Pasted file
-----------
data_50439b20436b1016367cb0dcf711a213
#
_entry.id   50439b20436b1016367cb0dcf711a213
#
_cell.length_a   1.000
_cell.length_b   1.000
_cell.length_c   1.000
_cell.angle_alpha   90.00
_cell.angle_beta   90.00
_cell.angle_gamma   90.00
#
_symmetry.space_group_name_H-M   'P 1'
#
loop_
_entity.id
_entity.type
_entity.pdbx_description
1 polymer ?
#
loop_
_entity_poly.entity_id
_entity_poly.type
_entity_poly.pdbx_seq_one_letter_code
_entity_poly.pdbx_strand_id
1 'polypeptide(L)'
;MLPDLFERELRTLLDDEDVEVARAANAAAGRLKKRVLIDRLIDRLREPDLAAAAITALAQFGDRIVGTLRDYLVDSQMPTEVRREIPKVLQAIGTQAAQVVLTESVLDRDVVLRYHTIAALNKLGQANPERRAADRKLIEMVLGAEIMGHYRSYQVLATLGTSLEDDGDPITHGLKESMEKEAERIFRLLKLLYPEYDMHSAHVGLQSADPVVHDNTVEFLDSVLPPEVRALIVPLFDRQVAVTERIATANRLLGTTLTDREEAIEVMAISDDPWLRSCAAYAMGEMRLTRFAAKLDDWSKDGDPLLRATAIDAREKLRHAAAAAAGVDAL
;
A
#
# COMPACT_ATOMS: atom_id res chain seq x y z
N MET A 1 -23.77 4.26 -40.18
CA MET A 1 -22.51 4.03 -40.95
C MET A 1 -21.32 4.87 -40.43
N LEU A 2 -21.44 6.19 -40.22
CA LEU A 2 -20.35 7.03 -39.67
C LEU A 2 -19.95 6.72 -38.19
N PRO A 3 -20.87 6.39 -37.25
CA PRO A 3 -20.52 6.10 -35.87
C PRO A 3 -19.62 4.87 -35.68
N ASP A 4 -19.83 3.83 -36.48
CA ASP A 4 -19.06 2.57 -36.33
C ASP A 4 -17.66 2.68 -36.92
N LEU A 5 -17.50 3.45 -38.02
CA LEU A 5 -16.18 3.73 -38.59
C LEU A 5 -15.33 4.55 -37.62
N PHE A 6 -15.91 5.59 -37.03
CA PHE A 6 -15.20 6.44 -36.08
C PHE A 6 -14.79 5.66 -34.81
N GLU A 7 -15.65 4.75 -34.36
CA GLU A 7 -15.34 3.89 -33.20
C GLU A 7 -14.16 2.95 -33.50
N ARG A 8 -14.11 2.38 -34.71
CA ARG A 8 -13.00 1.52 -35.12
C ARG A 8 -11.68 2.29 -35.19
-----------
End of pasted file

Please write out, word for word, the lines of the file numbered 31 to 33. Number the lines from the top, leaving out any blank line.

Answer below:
N MET A 1 -23.77 4.26 -40.18
CA MET A 1 -22.51 4.03 -40.95
C MET A 1 -21.32 4.87 -40.43